Reciprocality in Papuan Malay

Yusuf Sawaki


Reciprocality, also known as reciprocal situation or reciprocal constructions, constitutes an expression which describes both the forms and meaning of an activity embodying a mutual relation. Papuan Malay, a pidginized lingua franca in Western New Guinea, has three types of constructions expressing reciprocality: lexical reciprocals, prototypical syntactic reciprocals with the baku construction, and syntactic reciprocals with the discontinuous satu...satu construction. Some additional constructions are considered to be reciprocal-like. These reciprocal constructions vary in their argument structure and valence operations. In argument structure, most constructions allow two kinds of argument structure: Type 1, which takes only a subject argument, and Type 2, which takes both a subject and object, and follows the basic SVO word order. However, the object in the Type 2 construction becomes oblique-like, indicating reduced transitivity in order to accommodate the concept of mutual relation. In valence operations, reciprocals can undergo both valence decreasing and valence increasing operations. In addition, some reciprocal constructions require subject and object to be syntactically retained, even though semantically they represent the same agent-patient/goal mutual relation.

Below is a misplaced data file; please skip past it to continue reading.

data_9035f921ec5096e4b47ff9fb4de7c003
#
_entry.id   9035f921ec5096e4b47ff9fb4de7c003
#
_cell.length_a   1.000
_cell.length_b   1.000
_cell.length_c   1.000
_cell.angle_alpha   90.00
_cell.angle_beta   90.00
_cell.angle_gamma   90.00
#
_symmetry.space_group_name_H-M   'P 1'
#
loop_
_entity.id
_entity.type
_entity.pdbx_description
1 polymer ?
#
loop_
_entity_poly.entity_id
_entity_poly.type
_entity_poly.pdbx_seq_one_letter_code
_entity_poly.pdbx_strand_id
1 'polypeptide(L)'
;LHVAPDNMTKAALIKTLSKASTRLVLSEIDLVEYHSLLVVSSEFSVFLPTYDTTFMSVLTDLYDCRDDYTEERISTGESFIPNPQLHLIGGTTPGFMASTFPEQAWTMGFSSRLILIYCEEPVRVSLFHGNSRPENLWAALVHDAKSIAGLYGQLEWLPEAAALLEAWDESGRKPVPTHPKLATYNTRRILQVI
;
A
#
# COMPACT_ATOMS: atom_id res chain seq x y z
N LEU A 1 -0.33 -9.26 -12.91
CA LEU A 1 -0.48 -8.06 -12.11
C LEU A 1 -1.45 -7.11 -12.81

Reciprocality; mutual relation; argument structure; valence operations; Papuan Malay

Full Text:



Asudeh, Ash. 1998. “Anaphora and argument structure; Topics in the syntax and semantics of reflexives and reciprocals”. MPhil thesis, University of Edinburgh.

Conroy, John. 2013. “The informal economy in Monsoon Asia and Melanesia; West New Guinea and the Malay world”, Crawford School Working Paper Vol. 13-04. Canberra: Australian National University. [Retrievable:]

Donohue, Mark. 2011. “Papuan Malay of New Guinea; Melanesian influence on verb and clause structure”, in: Claire Lefebvre (ed.), Creoles, their substrates, and language typology, pp. 413-435. Amsterdam: John Benjamins.

Donohue, Mark and Yusuf Sawaki. 2007. “Papuan Malay pronominals; Forms and functions”, Oceanic Linguistics 46(1): 253-276.

Evans, Nicholas. 2006. “Complex events, propositional overlay, and the special status of reciprocal clauses”, in: Sally Rice and John Newman (eds), Empirical and experimental methods in cognitive/functional research. Stanford, CA: CSLI Publications.

Evans, Nicholas. 2008. “Reciprocal constructions; Towards a structural typology”, in: Ekkehard König and Voker Gast (eds), Reciprocals and reflexives; Theoretical and typological explorations, pp. 33-104. Berlin: Mouton de Gruyter.

Evans, Nicholas, Alice Gaby, Stephen C. Levinson, and Asifa Majib (eds). 2011. Reciprocals and semantic typology. Amsterdam: John Benjamins.

Gau, Sukardi. 2011. “Menjejaki bahasa Melayu Maluku di Papua; Kerangka pengenalan”, Jurnal Elektronik Jabatan Bahasa dan Kebudayaan Melayu Jilid 3: 21-40.

Haga, Antonie. 1884. Nederlandsch Nieuw Guinea en de Papoesche Eilanden; Historiche bijdrage, ±1500-1883. Batavia: W. Bruining, ‘s-Hage: Martinus Nijhoff.